Articles on Tasmanian history

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Though her brave acts were acknowledged after her death, Wauba Debar’s grave was later robbed in the name of “science”. Tirin/Wikimedia

Hidden women of history: Wauba Debar, an Indigenous swimmer from Tasmania who saved her captors

A grave stands in Bicheno, paid for by locals in the 1800s. It stands as a testament to the lifesaving ocean feats and tragic life of Indigenous woman Wauba Debar.
Lower Snug looking across North West Bay to Mt Wellington, Tasmania. Cassandra Pybus

Friday essay: lost and found in the Tasmanian bush

Alone and adrift in Melbourne, Cassandra Pybus returned on a whim to her childhood home of Tasmania. There, she rediscovered nature's power, encountering the island's difficult history as well as her own.
This pin cushion made from the jawbone of a thylacine won second prize in the handicraft section of the Glamorgan Show in 1900. Courtesy Tasmanian Museum and Art Gallery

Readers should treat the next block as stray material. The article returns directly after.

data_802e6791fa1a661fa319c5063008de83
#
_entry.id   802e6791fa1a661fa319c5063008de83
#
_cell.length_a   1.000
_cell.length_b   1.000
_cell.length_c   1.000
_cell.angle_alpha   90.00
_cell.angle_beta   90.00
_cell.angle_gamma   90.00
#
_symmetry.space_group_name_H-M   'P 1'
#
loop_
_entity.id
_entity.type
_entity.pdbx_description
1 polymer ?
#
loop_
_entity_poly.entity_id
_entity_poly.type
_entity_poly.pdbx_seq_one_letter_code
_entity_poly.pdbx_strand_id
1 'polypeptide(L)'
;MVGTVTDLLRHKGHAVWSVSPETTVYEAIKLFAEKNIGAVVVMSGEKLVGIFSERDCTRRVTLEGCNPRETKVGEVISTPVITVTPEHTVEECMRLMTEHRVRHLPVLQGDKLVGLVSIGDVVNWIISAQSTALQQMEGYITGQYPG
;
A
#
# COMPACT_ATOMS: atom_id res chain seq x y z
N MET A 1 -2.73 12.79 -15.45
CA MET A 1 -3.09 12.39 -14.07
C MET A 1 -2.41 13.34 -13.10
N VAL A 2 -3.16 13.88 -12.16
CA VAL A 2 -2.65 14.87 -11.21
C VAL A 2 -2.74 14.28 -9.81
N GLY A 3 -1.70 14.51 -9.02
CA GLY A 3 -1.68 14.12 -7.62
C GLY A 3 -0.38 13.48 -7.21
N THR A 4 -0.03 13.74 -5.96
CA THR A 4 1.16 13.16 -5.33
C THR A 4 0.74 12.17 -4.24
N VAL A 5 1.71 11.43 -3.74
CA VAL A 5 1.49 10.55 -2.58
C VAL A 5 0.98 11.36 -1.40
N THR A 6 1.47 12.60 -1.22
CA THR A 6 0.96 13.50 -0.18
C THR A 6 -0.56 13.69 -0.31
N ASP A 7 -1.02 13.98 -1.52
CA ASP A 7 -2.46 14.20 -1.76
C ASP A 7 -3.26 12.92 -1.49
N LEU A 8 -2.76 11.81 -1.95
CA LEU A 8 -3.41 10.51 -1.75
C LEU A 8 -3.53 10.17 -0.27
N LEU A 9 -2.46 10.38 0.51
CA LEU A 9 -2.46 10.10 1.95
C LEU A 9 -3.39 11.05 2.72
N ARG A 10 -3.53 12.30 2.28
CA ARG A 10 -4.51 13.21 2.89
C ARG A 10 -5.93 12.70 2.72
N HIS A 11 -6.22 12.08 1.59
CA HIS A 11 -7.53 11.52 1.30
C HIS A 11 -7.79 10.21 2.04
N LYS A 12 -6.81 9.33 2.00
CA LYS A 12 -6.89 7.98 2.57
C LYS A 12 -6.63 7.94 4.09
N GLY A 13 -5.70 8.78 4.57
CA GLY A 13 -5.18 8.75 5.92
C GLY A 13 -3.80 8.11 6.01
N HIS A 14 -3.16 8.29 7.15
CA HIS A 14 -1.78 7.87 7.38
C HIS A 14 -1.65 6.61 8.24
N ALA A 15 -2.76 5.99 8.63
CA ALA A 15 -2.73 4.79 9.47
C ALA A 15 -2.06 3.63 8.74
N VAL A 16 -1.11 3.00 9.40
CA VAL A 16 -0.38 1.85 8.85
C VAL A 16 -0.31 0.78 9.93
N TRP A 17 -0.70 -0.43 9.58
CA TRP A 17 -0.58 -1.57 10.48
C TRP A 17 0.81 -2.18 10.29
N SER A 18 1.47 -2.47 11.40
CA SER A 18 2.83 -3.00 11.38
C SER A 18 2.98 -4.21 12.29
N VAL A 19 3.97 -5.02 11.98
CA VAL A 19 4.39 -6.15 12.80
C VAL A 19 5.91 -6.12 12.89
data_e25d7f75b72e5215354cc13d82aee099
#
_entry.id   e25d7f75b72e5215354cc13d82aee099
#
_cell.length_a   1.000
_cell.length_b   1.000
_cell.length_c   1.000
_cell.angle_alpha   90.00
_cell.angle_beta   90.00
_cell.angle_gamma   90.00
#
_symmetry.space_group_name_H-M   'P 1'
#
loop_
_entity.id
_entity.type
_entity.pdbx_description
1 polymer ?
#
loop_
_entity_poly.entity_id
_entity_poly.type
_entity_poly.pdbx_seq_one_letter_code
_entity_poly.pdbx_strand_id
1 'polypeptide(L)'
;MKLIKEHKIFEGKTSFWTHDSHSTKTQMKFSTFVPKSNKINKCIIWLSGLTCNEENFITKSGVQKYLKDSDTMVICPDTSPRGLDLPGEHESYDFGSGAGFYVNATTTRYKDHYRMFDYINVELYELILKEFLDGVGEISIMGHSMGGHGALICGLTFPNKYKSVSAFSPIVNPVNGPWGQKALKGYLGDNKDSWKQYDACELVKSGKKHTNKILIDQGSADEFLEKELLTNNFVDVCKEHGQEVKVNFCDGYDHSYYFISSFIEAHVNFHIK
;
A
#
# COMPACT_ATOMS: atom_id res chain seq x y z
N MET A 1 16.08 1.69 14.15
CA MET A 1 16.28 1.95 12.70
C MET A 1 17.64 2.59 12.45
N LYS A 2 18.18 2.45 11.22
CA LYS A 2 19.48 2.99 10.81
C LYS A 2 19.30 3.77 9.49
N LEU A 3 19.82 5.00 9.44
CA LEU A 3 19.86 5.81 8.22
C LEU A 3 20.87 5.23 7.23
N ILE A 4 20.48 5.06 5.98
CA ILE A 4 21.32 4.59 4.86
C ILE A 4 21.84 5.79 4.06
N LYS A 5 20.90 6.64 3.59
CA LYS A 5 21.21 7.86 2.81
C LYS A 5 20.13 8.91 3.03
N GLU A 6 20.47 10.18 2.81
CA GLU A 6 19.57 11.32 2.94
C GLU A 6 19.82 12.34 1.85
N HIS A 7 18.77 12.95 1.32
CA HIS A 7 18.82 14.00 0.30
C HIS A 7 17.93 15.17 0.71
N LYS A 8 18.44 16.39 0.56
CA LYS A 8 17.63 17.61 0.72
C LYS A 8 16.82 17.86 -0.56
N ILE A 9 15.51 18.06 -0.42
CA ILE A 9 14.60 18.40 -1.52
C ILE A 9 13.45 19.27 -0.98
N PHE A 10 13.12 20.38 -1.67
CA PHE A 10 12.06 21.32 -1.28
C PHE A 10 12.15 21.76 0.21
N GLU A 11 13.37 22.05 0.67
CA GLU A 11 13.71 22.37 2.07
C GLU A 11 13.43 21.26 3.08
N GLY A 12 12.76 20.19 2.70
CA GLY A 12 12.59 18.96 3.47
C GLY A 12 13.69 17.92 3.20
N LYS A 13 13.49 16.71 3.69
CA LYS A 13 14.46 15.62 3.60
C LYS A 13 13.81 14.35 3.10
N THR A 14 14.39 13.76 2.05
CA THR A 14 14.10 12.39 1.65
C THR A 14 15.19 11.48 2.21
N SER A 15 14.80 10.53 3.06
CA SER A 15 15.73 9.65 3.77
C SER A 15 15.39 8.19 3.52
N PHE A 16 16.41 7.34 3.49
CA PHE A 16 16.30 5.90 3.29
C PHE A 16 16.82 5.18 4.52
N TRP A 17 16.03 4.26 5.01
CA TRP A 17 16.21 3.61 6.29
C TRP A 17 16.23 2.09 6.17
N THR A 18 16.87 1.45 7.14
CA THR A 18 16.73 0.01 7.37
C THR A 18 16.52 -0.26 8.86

A fresh perspective on Tasmania, a terrible and beautiful place

A new book connects disparate objects and texts to tell the story of Tasmania. It is an inspired enterprise.
Detail from a reconstruction of a Tasmanian picture board by Simon Barnard (2015). Kristyn Harman and Nicholas Brodie

How picture boards were used as propaganda in the Vandemonian War

In the early days of colonial Tasmania, the British used threatening picture boards to communicate with Aboriginal people, giving them a choice between conciliation and death.

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